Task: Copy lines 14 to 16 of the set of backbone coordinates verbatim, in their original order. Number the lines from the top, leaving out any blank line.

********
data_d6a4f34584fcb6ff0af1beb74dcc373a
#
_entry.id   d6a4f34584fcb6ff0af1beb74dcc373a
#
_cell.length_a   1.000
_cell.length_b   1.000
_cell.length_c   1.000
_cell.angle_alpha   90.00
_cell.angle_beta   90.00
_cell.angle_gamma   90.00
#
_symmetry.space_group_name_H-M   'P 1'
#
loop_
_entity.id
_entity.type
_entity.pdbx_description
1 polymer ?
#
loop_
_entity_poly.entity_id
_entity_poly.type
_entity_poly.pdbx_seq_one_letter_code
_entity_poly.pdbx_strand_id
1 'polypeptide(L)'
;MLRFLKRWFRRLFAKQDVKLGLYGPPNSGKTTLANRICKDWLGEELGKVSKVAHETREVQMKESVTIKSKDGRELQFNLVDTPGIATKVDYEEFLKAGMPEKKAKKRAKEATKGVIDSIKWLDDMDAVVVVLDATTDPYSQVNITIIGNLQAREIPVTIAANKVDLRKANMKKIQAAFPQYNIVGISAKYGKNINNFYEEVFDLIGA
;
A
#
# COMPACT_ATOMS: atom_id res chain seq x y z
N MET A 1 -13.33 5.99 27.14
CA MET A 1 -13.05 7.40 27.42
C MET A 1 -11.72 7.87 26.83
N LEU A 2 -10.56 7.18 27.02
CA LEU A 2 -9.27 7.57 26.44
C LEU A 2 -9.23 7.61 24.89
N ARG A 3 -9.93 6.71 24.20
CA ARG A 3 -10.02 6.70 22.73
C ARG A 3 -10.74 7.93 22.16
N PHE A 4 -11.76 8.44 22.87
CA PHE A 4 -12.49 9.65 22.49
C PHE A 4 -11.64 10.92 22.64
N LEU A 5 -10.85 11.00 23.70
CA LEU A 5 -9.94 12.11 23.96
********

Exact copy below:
loop_
_entity.id
_entity.type